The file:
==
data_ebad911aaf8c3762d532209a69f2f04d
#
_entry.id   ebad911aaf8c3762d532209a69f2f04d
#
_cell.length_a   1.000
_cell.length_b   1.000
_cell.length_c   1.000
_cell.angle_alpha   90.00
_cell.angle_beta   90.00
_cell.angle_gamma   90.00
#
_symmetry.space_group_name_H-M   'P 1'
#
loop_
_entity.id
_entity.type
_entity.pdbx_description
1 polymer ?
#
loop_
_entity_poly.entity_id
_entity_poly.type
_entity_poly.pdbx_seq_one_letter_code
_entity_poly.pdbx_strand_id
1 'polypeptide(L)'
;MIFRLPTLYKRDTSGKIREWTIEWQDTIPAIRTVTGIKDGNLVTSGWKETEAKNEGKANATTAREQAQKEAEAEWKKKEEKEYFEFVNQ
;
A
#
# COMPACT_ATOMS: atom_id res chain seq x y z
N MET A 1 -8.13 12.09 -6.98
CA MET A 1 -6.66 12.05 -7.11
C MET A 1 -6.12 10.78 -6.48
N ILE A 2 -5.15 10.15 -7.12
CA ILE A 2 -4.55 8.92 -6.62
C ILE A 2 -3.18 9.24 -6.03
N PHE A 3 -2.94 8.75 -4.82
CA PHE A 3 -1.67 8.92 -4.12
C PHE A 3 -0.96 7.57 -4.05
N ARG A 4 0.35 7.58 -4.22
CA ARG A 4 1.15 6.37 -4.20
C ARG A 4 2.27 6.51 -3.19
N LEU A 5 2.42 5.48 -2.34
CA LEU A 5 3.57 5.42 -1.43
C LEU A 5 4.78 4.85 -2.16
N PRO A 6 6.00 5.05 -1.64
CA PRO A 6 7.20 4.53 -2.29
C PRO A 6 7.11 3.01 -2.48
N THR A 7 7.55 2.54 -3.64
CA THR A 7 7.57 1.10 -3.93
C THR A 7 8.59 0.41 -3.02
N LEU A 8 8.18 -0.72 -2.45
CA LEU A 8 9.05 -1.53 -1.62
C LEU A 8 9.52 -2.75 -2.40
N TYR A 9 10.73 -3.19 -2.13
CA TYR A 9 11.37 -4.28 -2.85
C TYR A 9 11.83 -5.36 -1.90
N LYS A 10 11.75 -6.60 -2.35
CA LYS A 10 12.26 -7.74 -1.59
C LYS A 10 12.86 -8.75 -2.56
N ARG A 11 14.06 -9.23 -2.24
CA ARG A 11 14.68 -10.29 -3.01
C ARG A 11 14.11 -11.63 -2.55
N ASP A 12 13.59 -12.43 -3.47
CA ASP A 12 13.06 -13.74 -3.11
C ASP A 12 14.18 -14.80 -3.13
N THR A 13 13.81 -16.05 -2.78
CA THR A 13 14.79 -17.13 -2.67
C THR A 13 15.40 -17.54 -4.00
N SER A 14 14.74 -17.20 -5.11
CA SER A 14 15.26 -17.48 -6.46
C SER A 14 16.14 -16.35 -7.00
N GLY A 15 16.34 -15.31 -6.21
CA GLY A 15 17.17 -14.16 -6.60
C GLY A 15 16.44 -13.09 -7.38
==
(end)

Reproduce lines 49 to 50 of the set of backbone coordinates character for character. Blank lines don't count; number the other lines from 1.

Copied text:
N THR A 7 7.55 2.54 -3.64
CA THR A 7 7.57 1.10 -3.93